Web applications are increasingly becoming targets of attacks such as cross-site scripting, SQL injection, and application DDoS. While OWASP provides guidance on writing applications that can make them more resistant to such attacks, it requires rigorous maintenance and patching at multiple layers of application topology. Microsoft Web Application Firewall (WAF) and Azure Security Center (ASC) can help secure web applications against such vulnerabilities.

Microsoft WAF is a feature of Azure Application Gateway (layer 7 load balancer) that protects web applications against common web exploits using OWASP core rule sets. Azure Security Center scans Azure resources for vulnerabilities and recommends mitigation steps for those issues. One such vulnerability is the presence of web applications that are not protected by WAF. Currently, Azure Security Center recommends a WAF deployment for public facing IPs that have an associated network security group with open inbound web ports (80 and 443). Azure Security Center offers provisioning of application gateway WAF to an existing Azure resource as well as adding a new resource to an existing web application firewall. By integrating with WAF, Azure Security Center can analyze its logs and surface important security alerts.

In some cases, the security admin may not have resource permissions to provision WAF from ASC or the application owner has already configured WAF as part of the app deployment. To accommodate these scenarios, we are pleased to announce that Azure Security Center will now automatically discover non-ASC provisioned Microsoft WAF instances. Previously provisioned WAF instances will be displayed in ASC security solutions pane under discovered solutions where the security admin can integrate them with Azure Security Center. Connecting existing Microsoft WAF deployments will allow customers to take advantage of ASC detections regardless of how WAF was provisioned. Additional configuration settings such as custom firewall rules sets are available in the WAF console which is linked directly from security center. This article on configuring Microsoft WAF can provide more guidance on provisioning process.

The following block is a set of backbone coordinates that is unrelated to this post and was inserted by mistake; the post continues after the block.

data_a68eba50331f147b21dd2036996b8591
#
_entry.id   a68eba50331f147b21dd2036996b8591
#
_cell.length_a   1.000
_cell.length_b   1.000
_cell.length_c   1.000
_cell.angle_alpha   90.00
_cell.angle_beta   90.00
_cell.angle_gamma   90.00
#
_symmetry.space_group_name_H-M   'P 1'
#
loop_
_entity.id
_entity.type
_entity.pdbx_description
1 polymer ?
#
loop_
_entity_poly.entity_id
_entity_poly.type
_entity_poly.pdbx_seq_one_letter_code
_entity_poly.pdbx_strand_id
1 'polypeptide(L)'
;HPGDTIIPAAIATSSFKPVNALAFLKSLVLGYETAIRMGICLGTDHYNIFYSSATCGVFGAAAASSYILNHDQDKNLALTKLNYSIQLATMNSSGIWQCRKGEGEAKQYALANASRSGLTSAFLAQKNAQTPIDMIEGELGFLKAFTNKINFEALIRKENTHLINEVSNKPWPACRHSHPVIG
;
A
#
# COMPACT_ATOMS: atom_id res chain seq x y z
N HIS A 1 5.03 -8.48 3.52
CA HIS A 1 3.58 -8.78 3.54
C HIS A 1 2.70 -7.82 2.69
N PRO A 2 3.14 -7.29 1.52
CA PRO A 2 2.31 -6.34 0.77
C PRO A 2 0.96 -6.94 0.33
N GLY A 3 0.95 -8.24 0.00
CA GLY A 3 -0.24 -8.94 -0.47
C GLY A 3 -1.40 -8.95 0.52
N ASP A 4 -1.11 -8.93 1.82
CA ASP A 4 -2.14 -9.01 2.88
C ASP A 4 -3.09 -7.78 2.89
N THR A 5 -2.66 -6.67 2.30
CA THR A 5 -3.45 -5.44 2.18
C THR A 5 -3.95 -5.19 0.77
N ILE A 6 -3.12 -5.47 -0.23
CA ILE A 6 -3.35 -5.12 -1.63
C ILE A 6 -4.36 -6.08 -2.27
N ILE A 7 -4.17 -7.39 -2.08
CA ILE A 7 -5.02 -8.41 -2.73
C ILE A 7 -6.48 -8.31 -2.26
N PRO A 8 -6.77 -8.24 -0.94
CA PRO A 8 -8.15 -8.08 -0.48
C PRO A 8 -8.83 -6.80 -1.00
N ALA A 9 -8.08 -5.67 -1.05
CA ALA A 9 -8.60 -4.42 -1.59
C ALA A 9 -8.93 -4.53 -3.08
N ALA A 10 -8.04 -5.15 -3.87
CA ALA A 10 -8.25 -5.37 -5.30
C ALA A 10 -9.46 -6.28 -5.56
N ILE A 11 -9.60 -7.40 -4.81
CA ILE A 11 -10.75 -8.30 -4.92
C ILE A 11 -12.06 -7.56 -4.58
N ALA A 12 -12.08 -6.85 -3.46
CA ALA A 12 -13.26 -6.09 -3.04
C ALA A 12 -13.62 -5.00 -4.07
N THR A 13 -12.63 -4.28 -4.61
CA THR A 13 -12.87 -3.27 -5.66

We would love to hear your feedback! If you have suggestions or questions, please leave a comment at the bottom of the post or reach out to ascpartnerssupport@microsoft.com.

Interested in learning more about Azure Security Center?

Intro to Azure Security Center

Azure Security Center FAQ
Quelle: Azure

Asynchronous refresh with the REST API for Azure Analysis Services

Azure Analysis Services unlocks datasets with potentially billions of rows for non-technical business users to perform interactive analysis. Such large datasets can benefit from features such as asynchronous refresh.

We are pleased to introduce the REST API for Azure Analysis Services. Using any programming language that supports REST calls, you can now perform asynchronous data-refresh operations. This includes synchronization of read-only replicas for query scale out. Please see the blog post Introducing query replica scale-out for Azure Analysis Services for more information on query scale out.

Data-refresh operations can take some time depending on various factors, including data volume and level of optimization using partitions. These operations have traditionally been invoked with existing methods such as using TOM (Tabular Object Model), PowerShell cmdlets for Analysis Services, or TMSL (Tabular Model Scripting Language). The traditional methods may require long-running HTTP connections. A lot of work has been done to ensure the stability of these methods, but given the nature of HTTP, it may be more reliable to avoid long-running HTTP connections from client applications.

The REST API for Azure Analysis Services enables data-refresh operations to be carried out asynchronously. It therefore does not require long-running HTTP connections from client applications. Additionally, there are other built-in features for reliability such as auto retries and batched commits.

Please visit our documention page for details on how to use the REST API for Azure Analysis Services. It covers how to perform asynchronous refreshes, check their status, and cancel them if necessary. Similar information is provided for query-replica synchronization. Additionally, the C# RestApiSample on GitHub code sample is provided.
Quelle: Azure

Whitepaper: Selecting the right secure hardware for your IoT deployment

How do you go about answering those perplexing questions such as what secure hardware to use? How do I gauge the level of security? How much security do I really need and hence how much premium should I place on secure hardware? We’ve published a new whitepaper to shed light on this subject matter.

In our relentless commitment to securing IoT deployments worldwide, we continue to raise awareness to the true nature of security—that it is a journey and never an endpoint. Challenges emerge, vulnerabilities evolve, and solutions age thereby triggering the need for renewal if you are to maintain a desired level of security.